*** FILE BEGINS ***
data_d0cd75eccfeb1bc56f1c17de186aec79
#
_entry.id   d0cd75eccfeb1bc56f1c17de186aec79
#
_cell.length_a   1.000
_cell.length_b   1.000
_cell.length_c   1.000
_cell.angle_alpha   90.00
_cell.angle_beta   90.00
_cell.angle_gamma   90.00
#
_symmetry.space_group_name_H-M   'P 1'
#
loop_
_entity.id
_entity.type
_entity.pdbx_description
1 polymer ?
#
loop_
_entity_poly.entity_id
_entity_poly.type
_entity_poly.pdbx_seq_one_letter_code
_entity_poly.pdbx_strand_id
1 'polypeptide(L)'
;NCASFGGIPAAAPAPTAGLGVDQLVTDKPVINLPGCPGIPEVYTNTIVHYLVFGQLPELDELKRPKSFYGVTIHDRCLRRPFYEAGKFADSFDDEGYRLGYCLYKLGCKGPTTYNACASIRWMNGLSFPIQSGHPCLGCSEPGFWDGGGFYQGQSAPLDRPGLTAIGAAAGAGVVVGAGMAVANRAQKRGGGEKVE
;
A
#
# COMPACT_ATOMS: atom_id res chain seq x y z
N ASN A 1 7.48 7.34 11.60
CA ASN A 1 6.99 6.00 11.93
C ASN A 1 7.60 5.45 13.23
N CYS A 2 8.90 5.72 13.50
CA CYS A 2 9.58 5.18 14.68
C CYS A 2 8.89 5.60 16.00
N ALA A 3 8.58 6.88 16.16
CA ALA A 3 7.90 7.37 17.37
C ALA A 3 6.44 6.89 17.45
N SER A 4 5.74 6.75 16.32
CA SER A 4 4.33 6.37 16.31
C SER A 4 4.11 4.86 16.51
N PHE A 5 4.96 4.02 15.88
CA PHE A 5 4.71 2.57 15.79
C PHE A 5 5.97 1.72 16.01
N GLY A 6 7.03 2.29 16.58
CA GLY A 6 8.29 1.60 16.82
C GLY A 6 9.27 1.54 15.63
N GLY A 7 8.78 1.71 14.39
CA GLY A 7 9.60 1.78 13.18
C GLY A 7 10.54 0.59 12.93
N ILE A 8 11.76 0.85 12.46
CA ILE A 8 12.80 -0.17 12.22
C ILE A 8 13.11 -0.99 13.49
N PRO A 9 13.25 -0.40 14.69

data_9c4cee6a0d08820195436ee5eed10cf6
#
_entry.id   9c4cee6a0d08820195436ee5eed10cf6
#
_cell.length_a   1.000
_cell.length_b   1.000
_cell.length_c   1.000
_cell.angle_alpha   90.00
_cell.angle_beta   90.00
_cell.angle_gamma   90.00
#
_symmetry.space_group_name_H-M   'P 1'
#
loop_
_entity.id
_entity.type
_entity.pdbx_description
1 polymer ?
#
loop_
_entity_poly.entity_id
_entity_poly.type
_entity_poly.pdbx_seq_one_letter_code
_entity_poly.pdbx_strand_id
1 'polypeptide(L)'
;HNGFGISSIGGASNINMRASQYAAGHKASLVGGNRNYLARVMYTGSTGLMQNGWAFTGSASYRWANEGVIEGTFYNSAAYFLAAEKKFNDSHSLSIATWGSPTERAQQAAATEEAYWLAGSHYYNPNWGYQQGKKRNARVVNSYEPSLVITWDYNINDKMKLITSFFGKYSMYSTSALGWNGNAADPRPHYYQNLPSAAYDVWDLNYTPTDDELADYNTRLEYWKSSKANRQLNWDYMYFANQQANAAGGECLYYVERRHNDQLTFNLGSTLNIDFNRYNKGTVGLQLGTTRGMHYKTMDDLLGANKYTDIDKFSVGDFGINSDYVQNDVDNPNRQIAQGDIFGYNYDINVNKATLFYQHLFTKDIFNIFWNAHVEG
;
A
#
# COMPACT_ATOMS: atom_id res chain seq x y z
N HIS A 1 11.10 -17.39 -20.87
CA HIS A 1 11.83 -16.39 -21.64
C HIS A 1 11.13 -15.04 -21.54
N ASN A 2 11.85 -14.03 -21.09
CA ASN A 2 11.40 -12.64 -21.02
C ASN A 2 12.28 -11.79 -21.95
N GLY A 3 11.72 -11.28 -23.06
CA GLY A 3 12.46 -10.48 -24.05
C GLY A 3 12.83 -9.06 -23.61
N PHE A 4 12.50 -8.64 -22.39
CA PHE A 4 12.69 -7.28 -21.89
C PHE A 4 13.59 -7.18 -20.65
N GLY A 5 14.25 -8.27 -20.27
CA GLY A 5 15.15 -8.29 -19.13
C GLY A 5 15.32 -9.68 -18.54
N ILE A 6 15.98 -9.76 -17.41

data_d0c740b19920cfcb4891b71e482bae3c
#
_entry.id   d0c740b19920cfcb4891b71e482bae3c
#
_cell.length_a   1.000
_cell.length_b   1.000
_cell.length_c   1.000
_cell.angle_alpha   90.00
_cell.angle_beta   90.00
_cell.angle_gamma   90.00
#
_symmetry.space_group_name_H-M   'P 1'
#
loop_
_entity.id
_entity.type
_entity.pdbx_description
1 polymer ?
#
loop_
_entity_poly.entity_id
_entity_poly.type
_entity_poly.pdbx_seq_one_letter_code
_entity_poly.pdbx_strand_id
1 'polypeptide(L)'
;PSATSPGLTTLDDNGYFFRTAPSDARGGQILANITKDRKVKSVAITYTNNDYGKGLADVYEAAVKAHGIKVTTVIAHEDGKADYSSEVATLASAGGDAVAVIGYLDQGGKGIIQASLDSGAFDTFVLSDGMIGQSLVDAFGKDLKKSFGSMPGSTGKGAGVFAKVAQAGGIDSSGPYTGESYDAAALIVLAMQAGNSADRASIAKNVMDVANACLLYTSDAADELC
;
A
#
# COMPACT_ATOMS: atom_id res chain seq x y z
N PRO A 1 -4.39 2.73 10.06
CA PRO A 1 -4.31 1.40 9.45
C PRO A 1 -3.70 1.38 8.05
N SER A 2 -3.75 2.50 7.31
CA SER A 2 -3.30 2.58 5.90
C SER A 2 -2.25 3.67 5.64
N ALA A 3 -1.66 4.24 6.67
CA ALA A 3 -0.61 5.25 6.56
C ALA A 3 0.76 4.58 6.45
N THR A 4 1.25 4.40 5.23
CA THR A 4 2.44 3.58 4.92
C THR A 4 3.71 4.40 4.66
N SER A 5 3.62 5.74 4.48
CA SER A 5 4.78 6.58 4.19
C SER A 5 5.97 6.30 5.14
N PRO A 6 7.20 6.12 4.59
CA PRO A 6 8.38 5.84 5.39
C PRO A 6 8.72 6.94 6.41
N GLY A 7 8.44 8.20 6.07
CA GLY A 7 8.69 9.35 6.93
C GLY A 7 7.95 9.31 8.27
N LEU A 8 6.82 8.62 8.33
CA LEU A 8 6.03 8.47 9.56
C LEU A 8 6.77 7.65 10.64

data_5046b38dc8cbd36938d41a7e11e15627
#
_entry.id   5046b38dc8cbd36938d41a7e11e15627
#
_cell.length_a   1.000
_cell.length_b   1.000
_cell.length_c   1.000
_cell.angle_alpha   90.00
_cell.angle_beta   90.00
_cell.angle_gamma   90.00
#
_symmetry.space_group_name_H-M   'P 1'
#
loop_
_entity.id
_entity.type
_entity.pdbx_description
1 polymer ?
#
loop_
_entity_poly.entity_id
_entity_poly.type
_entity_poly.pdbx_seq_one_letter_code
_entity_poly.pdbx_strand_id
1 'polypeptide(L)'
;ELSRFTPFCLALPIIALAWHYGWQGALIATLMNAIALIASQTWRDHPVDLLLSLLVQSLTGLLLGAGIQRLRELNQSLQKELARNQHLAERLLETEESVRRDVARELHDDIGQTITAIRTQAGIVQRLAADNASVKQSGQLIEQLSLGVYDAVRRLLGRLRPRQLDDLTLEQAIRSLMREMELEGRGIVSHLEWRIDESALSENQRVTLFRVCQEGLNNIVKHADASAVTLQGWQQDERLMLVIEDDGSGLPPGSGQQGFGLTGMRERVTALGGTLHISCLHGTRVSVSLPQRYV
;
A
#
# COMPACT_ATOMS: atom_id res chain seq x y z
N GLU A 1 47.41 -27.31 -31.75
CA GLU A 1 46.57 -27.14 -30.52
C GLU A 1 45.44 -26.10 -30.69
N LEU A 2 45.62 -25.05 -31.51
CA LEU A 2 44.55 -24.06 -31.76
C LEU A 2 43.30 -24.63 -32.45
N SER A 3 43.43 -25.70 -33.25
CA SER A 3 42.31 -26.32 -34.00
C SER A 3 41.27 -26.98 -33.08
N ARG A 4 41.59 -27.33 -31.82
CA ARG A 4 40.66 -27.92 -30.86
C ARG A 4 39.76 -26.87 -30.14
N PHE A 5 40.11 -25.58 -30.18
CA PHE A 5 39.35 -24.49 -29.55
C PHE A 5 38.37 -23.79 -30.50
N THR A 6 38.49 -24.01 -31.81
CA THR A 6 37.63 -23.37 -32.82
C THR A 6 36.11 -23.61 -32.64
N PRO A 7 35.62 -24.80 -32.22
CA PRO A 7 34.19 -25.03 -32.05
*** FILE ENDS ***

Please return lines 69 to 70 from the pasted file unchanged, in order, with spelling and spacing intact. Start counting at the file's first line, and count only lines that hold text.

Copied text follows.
loop_
_entity.id